The Texas Miner, Volume 1, Number 23, June 23, 1894 Page: 1
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THURBER, TEXAS, SATURDAY, JUNE 23, 1894.
' FLASHES OF THOUGHT.
Patience which means almost power.—[Mrs. Browning.
Of all blinds that shut up men's vision, the worst is self.—
When observation is nor sympathy, it is just being tortured.—
Your true hero is ever unconscious that he is a hero; that is a
condition of all true greatness.—"Cariyle.
To have in general but little feeling seems to be the only se-
curity against /eeling too much on any particular occasion.—
The greatest part of what we say and do being unnecessary;
it a man takes this away, he will have more leisure and less un-
easiness —[Marcus Aurelius.
Though the remoter stars seem a nebula of united light, yet
there is no group which a telescope will not resolve, and the
dearest friends are separated by impassable gulfs.—[Emerson.
When we talk of this man or that woman being no longer the
same person whom we remember in youth, and remark changes
in our friends, we don't, perhaps, calculate that circumstance
only brings out latent defect or quality, and does not create it.—
What is it that keeps men in continual discontent and agita-
tion? It is that they cannot make realities correspond with their
conceptions; that enjoyment steals away from among their hands;
that the wished-for comes too late, and nothing reached and ac-
quired produces on the heart the effect which their longing for it
at a distance led them to anticipate.—[Goethe.
A treacherous friend is the most dangerous enemy; and I will
say boldly that both religion and virtue have received more real
discredit from hypocrites than the wittiest profligates or infidels
could ever cast upon them; nay, farther, as these two, in their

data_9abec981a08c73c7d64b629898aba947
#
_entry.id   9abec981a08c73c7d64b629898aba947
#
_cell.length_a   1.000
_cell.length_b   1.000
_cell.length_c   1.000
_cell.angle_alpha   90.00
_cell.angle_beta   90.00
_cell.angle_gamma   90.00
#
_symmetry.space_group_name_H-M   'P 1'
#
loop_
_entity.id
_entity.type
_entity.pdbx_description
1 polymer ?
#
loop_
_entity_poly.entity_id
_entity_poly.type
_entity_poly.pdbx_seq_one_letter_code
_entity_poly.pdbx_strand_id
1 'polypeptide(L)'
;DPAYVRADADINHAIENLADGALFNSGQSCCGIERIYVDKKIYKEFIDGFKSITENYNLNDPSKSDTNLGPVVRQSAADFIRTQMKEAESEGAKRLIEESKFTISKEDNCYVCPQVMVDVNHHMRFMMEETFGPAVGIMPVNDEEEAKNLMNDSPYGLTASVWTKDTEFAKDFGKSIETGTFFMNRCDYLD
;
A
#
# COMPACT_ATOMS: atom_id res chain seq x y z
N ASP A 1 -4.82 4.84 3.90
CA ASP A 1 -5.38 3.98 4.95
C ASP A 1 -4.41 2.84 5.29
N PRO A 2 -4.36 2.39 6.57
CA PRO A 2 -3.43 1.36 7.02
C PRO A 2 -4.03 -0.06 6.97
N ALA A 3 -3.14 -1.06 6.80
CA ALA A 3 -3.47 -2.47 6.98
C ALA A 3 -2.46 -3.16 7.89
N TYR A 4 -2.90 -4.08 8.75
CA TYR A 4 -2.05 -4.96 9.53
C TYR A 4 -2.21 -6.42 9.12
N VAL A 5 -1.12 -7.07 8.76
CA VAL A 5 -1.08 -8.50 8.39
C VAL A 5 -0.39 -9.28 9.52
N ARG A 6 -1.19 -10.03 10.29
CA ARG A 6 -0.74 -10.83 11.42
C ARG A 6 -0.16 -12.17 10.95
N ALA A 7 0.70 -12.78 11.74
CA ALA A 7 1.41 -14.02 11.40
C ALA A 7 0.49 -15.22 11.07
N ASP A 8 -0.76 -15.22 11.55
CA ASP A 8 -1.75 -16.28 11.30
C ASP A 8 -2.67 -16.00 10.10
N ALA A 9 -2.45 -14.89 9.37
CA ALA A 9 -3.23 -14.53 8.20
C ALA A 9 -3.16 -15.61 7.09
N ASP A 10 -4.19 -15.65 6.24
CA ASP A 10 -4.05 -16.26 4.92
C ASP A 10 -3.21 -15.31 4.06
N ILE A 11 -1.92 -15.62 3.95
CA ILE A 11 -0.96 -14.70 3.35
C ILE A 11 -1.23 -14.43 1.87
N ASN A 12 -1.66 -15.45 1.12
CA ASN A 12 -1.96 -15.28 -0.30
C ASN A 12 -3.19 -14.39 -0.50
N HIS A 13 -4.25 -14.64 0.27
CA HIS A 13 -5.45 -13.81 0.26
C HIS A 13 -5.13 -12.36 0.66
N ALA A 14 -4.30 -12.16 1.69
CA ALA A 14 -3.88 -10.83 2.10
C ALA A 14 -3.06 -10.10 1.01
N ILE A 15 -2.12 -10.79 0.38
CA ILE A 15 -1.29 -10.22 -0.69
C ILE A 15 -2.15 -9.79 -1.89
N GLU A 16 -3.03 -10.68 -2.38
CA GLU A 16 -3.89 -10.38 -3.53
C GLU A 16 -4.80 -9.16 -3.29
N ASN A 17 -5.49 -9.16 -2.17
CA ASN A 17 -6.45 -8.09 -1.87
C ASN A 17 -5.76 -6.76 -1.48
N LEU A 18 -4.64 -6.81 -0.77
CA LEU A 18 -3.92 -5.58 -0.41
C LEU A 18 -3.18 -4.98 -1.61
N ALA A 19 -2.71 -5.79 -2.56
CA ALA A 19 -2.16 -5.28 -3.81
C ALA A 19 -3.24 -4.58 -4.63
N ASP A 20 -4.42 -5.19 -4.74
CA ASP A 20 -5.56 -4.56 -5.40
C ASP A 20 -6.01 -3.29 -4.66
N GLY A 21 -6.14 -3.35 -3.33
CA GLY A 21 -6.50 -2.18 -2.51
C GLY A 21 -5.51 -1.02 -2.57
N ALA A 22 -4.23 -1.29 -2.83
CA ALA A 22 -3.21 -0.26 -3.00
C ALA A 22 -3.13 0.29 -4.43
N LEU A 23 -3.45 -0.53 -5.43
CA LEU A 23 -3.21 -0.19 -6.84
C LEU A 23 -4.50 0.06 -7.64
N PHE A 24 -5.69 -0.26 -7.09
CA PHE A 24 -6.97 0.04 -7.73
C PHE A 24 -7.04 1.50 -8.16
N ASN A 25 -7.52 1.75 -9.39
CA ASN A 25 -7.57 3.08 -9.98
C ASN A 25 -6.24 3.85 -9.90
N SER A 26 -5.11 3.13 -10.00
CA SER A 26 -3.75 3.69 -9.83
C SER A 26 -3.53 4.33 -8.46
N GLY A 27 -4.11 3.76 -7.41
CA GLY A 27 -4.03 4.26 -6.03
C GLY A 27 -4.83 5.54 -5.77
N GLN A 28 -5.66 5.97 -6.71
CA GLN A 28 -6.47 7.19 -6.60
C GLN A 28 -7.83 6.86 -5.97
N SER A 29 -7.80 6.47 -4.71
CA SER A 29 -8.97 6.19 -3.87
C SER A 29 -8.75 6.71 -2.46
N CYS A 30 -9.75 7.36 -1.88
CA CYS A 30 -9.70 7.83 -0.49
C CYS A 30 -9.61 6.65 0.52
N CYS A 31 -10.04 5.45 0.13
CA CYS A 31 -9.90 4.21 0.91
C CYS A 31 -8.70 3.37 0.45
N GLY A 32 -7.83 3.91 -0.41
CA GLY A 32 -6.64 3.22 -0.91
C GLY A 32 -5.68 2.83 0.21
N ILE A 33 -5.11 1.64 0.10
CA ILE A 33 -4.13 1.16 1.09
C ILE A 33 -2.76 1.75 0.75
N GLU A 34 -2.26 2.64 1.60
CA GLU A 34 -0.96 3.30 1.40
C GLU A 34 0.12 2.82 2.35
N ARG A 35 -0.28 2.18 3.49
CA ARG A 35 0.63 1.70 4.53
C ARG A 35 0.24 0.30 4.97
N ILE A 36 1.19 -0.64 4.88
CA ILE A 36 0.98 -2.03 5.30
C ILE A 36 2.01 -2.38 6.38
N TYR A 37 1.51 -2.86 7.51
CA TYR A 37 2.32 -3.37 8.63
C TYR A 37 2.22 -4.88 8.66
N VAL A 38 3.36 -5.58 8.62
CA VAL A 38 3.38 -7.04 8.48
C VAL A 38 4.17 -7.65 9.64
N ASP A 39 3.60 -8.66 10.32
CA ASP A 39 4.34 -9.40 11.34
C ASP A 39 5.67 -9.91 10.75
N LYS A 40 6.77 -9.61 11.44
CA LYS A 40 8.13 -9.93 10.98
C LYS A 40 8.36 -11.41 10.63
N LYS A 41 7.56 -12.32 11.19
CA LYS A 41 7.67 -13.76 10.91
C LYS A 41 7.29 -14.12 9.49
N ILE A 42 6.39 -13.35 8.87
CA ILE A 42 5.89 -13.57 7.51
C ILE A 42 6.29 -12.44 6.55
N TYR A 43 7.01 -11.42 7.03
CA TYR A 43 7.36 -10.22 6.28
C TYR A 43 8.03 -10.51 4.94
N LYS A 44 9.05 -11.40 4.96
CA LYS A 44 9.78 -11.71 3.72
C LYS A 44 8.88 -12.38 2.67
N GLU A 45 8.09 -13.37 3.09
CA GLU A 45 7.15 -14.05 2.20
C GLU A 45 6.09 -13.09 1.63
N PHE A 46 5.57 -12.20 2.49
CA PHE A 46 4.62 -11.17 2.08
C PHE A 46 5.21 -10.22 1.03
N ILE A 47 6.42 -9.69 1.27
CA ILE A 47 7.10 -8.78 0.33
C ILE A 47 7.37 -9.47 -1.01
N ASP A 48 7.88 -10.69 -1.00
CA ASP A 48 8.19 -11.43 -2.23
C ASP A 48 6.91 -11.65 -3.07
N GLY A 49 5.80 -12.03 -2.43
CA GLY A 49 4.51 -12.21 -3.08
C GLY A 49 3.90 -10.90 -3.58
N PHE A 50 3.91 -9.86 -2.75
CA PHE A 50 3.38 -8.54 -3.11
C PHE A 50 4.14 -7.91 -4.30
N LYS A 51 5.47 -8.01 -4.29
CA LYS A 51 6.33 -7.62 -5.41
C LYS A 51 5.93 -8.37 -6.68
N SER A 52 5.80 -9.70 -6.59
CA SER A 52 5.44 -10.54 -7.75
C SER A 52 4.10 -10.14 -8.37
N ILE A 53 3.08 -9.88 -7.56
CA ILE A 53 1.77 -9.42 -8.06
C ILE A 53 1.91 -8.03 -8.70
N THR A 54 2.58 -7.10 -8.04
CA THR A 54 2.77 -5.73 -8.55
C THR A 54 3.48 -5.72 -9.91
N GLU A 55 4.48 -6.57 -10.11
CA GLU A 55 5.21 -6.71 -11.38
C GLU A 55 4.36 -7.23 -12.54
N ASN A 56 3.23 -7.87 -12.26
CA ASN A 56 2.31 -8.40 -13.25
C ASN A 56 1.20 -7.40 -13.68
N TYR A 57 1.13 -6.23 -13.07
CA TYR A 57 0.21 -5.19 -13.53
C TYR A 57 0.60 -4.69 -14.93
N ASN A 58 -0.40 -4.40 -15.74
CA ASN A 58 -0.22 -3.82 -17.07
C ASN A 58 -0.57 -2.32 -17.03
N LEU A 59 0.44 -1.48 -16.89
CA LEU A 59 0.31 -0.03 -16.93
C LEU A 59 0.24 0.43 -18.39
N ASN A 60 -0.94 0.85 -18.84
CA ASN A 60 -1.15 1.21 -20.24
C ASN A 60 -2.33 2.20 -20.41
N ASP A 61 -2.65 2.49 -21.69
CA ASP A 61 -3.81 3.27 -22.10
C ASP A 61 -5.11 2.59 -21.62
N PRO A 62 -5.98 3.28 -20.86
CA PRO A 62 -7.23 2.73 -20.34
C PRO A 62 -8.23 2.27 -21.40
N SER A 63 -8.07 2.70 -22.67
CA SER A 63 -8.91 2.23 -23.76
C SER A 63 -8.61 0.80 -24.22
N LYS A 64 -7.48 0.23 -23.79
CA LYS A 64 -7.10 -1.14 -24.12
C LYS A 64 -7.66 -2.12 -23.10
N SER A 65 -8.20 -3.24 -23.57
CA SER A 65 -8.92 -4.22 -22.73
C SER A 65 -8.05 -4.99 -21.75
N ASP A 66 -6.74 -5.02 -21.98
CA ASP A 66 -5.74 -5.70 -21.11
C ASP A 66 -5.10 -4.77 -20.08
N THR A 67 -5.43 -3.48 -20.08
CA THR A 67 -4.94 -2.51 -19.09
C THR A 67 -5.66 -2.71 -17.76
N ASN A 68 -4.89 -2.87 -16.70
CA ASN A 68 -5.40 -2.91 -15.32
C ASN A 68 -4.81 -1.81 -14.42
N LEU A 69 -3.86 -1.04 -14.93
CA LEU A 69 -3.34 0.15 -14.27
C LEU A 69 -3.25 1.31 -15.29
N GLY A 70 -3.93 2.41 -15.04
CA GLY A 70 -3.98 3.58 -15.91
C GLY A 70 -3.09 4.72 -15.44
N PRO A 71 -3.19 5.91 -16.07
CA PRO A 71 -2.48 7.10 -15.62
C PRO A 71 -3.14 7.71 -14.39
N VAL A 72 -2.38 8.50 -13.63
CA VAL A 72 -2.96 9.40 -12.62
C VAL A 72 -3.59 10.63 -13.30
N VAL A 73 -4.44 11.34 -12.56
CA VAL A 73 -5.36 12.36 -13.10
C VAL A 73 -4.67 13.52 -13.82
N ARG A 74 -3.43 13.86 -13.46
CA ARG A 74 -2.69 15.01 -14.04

purity, are rightly called the bands of civil society, and are in-
deed the greatest of blessings, so when poisoned and corrupted
by fraud, pretense and affectation they have become the worst of
civil curses, and have enabled men to perpetrate the most cruel
mischiefs to their own species—[Fielding.
FLASHES OF FUN.
It is all very well to tell a violent man to "keep his temper,"
but is he not better off without it?—[Boston Commercial.
"Miss Beanleigh," said the sweet Philadelphian to the fair
Bostonian, "do you like scrapple?" "Scrapple? Scrapple?"
queried the fair Bostonian. "I never heard of him. What has
Little Gladys—Granny, go down on your hands and knees for
a minute, please. Fond Grandmother—What am I to do that
for, my pet? Little Gladys—'Cause I want to draw an elephant.
"What's your occupation, Bub?" asked a visitor at the capítol
of a bright boy whom he met in the corridor. The boy hap-
pened to be a page in the White House. "I'm running for Con-
gress, sir," he replied.—[Pacific.
Father—Hasn't Count Huntcash been paying you a great deal
of attention? Daughter—Yes; has he asked you for my hand?
Father—No; it was for several hundred dollars instead. Daugh-
ter—Oh, how lovely! Now I know his is not a bogus title.—
[Chicago Inter Ocean.
The old soldiers' reunion at Yankton, S. I)., broke up in a row
over a Populist speech.
In a nine explosion near Troppaw, Austria, on the 17th, over